Over the past decade, we've seen more and more companies moving to the cloud. This trend is complemented by the growing power of a large community of data consumers who collect, ingest, store, and analyze data to gain business insights that inform decision making. Of course, as cloud migration growth rates increase, so do new concerns regarding information management. 

Three of the biggest concerns are related to data protection, compliance and regulations, and visibility and control. In today's article, we'll explain each concern, as well as industry best practices to address them. 

1. Protecting Data (Digital Assets)

As we address this topic, we need to keep in mind that it is the biggest concern of moving to cloud computing since it involves storing business data in a public cloud infrastructure, and in most cases, companies deploy the enterprise system together with the business data. With the rise of security threats and breaches, data security is a sensitive topic. We've seen an increase in the number of ransomware cases around the world, and no organization wants to be the next victim.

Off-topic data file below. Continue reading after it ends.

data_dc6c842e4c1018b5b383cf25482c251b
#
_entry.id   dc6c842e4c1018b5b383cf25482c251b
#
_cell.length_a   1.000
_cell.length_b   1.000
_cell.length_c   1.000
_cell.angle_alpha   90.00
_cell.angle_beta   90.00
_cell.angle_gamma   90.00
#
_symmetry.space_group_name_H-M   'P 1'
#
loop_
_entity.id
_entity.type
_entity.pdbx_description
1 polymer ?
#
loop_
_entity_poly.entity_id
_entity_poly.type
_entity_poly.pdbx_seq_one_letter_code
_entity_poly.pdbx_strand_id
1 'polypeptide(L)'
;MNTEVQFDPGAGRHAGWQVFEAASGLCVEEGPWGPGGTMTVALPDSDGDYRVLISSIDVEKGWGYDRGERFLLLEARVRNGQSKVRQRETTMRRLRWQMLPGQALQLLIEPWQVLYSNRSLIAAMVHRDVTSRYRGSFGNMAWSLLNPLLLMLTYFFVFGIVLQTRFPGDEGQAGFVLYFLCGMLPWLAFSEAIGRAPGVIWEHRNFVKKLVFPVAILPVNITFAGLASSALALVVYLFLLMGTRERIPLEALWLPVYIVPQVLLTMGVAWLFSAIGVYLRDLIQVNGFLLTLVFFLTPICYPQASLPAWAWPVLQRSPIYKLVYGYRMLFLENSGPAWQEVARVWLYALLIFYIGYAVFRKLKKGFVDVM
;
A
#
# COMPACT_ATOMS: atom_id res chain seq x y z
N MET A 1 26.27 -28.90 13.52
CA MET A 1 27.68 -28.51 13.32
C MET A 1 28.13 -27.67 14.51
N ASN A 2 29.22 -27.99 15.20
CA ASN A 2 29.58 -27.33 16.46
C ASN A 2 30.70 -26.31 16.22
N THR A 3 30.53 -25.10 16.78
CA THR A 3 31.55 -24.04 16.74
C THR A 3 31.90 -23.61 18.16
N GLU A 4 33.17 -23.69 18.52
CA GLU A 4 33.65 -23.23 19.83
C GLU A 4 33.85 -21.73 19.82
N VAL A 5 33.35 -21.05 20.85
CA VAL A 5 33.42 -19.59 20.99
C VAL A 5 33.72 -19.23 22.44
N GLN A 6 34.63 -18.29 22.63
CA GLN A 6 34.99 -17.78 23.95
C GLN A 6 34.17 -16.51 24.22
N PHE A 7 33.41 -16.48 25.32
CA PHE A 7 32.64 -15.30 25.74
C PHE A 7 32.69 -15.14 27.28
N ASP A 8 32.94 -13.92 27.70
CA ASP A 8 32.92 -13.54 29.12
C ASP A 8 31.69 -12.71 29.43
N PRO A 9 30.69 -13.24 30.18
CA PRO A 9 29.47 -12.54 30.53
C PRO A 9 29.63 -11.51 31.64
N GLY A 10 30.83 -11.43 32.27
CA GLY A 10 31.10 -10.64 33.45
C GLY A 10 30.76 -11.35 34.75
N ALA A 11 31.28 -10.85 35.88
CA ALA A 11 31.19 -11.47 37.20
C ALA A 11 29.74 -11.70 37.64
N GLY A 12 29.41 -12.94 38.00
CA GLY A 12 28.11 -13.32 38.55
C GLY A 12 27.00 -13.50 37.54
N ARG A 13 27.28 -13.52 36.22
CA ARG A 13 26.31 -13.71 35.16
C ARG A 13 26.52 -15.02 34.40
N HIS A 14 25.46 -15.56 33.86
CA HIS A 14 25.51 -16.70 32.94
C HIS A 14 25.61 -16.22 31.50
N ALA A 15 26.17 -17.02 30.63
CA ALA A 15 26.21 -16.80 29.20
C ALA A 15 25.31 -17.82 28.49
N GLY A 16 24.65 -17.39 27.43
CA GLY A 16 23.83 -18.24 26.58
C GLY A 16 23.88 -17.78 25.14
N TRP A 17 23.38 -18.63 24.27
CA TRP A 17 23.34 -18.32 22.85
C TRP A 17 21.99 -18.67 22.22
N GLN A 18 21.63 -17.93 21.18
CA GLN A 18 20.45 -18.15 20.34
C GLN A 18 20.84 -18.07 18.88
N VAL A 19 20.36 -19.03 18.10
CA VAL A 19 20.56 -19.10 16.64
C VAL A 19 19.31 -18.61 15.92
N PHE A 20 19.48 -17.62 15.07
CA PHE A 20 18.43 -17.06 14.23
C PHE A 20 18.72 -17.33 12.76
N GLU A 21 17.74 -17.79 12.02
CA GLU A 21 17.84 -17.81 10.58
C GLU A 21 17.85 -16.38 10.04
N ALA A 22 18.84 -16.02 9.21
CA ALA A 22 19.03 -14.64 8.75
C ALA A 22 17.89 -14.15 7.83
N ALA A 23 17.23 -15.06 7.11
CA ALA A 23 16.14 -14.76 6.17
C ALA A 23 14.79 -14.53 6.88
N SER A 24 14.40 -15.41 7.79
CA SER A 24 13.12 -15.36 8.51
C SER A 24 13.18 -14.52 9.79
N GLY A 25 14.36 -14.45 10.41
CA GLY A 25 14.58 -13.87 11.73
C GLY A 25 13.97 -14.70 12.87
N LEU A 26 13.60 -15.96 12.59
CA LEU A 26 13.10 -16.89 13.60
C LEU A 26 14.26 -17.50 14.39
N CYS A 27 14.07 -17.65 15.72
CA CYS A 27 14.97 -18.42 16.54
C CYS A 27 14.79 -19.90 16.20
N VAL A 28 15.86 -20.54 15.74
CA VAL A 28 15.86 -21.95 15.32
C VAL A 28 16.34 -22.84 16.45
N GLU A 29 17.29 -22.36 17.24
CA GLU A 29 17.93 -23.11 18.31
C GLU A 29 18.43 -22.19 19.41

In terms of risk management, protecting data against unauthorized access is a top priority in order to avoid data leaks with sensitive information ranging from personally identifiable information (PII) to confidential corporate information, intellectual property, and trade secrets. 

2. Compliance and Regulations

Different geographies have various sets of regulations that cover data management and security. Examples include the European Union's General Data Protection Regulation (GDPR), the California Consumer Privacy Act (CCPA), and industry-specific data protection standards like the Health Insurance Portability and Accountability Act of 1996 (HIPAA), the Global Legal Entity Identifier (LEI) in the financial industry, and the Payment Card Industry Data Security Standard (PCI DSS), to mention a few of the most important regulations.

Compliance teams are responsible for guaranteeing adherence to these regulations and standards, and they may have concerns about regulation oversights for data stored in the cloud.

3. Lack of Visibility and Control

Most organizations still struggle to understand the volume of data they have, what exactly they have, and where it's all stored. This raises questions about how much potential value this data creates versus the amount of risk it generates.